Paper Aeroplanes, Cousin Jac: The Kazimier, Liverpool

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An evening of delicate song is played out at Kazimier, Getintothis’ Emma Walsh dodges drunken audience shambolics for some mini Welsh wonders.


If there’s one thing Mellowtone can’t be accused of, it’s false advertising.
Their evenings are mellow to the absolute dictionary definition. Curled up in an armchair in The Kazimier with a pint of cider and some tasty tunes from Beaten Tracks DJs, the only thing I was missing was the slippers.
Cousin Jac began the easygoing vibes with his own affecting taste of Cornish folk and bluegrass roots brought to being through church organ keys, double bass (played in sock soles for extra oomph!) and the combination of fiddle and acoustic guitar.
Cousin Jac
Cousin Jac, with Jez Wing at the head of the family
There’s something a touch Ben Folds Five about Cousin Jac, in the theatrical storytelling play of the keys, a hint of a sham American accent, and just the slightest taste of melodrama.
Standout tunes include Atlanta, Waterwitch (originally recorded with a string quartet) and Kitty Armstrong – a pretty little folksy foot tapper written for his niece, directly after which the fiddler made a quick exit, due at a bluegrass night at The Pilgrim – working musicians, eh?
Welsh lovelies Paper Aeroplanes opened their set with the slow burning lush vocals of Sarah Howell, low key but attention grabbing all the same. There is something undeniably breathtaking about the way a double bass glides into a song and causes a ripple effect throughout.
With shades of Kate Walsh, Gemma Hayes and Laura Marling, Paper Aeroplanes would not be out of place on the Grey’s Anatomy soundtrack – but in a really good way, of course.
Another questionable comparison that jumped to mind was that Howell could genuinely be the long lost fourth Corrs sister, she even had her very own Jim on electric guitar.
Apparently the little midweek gathering had a greater crowd than their last Liverpool outing, but it was still criminally under-attended considering the sheer talent on display, but a larger crowd would also have been appreciated for their additional body warmth.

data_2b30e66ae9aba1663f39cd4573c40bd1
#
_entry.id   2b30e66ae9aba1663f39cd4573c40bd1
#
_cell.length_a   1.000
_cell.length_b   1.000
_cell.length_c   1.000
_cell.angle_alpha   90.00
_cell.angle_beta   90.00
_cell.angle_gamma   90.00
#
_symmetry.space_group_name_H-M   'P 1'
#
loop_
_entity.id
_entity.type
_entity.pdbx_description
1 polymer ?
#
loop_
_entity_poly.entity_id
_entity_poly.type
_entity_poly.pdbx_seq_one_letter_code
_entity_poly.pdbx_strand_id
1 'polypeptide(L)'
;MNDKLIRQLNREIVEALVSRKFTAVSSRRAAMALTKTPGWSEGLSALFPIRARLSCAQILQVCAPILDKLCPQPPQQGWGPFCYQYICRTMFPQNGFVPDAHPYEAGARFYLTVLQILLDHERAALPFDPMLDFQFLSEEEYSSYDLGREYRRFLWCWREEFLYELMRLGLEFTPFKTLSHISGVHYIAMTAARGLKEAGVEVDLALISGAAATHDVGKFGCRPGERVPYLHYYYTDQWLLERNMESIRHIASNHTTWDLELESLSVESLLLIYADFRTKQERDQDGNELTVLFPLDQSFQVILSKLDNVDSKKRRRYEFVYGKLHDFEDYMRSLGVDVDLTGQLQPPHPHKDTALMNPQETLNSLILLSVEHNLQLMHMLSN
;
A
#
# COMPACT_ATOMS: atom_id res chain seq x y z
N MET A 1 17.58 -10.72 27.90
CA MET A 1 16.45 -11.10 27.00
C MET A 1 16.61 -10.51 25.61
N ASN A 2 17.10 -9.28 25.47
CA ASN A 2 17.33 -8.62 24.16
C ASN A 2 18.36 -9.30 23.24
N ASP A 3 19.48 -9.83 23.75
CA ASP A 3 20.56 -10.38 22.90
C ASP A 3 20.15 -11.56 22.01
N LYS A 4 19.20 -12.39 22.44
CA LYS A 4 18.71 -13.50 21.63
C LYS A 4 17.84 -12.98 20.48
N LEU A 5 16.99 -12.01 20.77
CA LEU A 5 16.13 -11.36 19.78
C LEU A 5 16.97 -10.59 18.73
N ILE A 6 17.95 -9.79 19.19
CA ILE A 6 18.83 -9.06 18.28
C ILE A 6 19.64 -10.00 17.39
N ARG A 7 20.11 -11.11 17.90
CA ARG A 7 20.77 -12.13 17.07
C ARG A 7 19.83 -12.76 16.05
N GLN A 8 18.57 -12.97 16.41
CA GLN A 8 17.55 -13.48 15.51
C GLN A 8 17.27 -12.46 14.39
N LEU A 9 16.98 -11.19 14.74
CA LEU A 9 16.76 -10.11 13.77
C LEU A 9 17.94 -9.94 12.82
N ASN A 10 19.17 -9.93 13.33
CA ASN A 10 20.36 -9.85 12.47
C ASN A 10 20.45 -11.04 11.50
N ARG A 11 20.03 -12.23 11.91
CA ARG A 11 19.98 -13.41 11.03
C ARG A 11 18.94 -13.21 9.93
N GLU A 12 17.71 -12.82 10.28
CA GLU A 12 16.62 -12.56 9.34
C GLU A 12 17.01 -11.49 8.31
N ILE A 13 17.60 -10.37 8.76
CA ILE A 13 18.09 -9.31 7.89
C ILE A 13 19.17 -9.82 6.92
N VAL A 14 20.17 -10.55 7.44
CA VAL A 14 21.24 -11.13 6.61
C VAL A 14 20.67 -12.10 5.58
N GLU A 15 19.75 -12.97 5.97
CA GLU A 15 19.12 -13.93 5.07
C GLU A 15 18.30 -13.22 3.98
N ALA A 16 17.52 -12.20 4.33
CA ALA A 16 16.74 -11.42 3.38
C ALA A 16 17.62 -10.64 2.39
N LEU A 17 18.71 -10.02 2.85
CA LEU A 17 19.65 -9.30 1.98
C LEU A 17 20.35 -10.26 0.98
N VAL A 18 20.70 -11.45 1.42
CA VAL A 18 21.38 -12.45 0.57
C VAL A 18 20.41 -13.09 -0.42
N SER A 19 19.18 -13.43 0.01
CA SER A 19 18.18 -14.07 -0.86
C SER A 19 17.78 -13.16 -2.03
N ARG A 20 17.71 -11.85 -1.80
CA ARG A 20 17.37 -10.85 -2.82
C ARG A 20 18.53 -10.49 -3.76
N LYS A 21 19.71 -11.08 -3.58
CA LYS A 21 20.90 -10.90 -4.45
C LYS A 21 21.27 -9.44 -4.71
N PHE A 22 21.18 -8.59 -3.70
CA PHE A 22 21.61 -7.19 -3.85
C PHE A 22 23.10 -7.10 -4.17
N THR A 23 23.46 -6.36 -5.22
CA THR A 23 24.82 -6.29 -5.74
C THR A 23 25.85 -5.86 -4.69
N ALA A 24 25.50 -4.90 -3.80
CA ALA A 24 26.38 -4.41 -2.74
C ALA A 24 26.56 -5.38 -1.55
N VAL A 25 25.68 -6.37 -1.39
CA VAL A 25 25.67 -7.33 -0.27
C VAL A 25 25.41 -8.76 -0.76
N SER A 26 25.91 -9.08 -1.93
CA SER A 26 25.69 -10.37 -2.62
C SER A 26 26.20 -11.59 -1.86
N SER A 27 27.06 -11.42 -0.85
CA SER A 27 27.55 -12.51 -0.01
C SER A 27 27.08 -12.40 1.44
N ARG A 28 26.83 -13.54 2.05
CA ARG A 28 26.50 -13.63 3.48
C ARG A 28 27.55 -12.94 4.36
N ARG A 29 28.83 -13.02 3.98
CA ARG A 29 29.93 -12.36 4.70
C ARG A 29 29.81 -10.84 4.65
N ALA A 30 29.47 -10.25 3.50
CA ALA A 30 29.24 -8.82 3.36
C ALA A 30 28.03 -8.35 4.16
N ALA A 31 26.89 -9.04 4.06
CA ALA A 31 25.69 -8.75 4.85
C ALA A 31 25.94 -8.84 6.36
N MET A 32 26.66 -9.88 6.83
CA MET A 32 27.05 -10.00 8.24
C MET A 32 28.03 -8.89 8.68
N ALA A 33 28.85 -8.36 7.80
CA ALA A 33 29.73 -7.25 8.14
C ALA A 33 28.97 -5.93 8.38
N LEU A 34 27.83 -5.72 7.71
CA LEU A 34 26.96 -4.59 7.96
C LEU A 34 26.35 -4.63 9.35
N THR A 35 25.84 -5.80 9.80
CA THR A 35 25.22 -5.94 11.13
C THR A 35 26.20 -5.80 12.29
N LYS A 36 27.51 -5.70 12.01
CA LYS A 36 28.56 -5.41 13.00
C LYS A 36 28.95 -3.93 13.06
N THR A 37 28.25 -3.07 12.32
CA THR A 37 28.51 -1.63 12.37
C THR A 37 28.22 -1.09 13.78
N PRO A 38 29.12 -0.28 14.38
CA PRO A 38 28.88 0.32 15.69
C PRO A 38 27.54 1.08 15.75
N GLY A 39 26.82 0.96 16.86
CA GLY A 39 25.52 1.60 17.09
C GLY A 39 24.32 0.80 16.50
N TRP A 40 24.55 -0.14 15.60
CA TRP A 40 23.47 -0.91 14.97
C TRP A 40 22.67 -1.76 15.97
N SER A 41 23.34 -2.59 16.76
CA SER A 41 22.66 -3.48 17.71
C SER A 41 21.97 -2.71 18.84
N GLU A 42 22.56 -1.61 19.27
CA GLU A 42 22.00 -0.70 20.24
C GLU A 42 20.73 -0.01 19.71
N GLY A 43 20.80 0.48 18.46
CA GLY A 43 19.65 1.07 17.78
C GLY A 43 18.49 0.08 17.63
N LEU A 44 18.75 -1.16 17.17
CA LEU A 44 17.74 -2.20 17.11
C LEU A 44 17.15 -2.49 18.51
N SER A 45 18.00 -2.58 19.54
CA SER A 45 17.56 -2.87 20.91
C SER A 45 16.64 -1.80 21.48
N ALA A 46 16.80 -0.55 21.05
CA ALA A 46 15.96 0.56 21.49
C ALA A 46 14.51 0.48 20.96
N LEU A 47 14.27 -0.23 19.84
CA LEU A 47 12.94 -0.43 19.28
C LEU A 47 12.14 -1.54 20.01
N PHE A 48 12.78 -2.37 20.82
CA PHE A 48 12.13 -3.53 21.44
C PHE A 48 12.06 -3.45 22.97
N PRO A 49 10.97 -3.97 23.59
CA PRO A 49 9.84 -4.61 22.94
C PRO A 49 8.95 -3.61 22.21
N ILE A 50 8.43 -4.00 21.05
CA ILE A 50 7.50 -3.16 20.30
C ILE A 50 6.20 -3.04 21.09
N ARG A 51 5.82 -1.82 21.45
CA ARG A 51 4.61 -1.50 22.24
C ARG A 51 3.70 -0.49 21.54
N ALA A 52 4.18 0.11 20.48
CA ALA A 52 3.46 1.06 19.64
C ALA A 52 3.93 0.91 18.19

Howell offered an open invitation for someone to massage her freezing fingers and suggested everyone cuddle a stranger to keep toasty.
With a bit more of a kick behind them, Paper Aeroplanes upped their game with Safe Hands, written when Howell served her time working in cafes and bars, lusting after a charming but unattainable regular customer – an endless source of material, let me assure you.
Fan favourite Winter Never Comes received a typically enthusiastic welcome, and Howell, bless her, did her best to get through it despite the onset of a croaky throat. She battled through (take note Foxes) and as compensation offered a free CD to everyone – with the suggested donation of £4. We’re not sure if anyone actually took that offer seriously.
Serious isn’t the first word that jumps to mind when speaking of Howell. She sardonically compared herself to Cat Power who has actually used the phrase ‘can you please not look at me while I sing this song‘ without any hint of self-deprecation. She too suffers for her art, but it’s mostly phlegm.
Tunes of note include We Are Ghosts, Fable and Skies on Fire, although every song could be listed off in that case, Little Letters, Multiple Love, take your pick. The encore was made extra special with a second, unplugged, croak-free rendition of Winter Never Comes out on the floor and your new favourite Welshy song Newport Beach that elicited a beautiful little sing-along.
Paper Aeroplanes
Paper Aeroplanes live at The Kazimier for Mellowtone
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The delicate tones of Sarah Howell
Howell did risk a genuine diva moment just before the last song when she requested that nobody talk during the final song, as her voice was on its last legs and her mum’s friend was here. A request Getintothis thoroughly appreciated having spent the last 10 minutes subjected to the drunken, borderline racist blathering of two middle aged men obviously on day release from their wives.
They didn’t quite manage to remain mute for the entirety of the song but even we couldn’t muster up any rage on such a mellow occasion. The band themselves summed up the night perfectly ‘Shambolic, but kind of fun as well‘.
Pictures by Getintothis’ John Johnson.
Further reading on Getintothis:
Mellowtone cook up series of intimate gems including I Am Kloots John Bramwell.
Parquet Courts set for Liverpool summer outing at Kazimier.
Brian Jonestown Massacre to decamp in East Village Arts Club.
Andrew WK to party hard in Liverpool’s East Village Arts Club.
Arctic Monkeys cover Lou Reed‘s Walk On The Wild Side: Echo Arena, Liverpool
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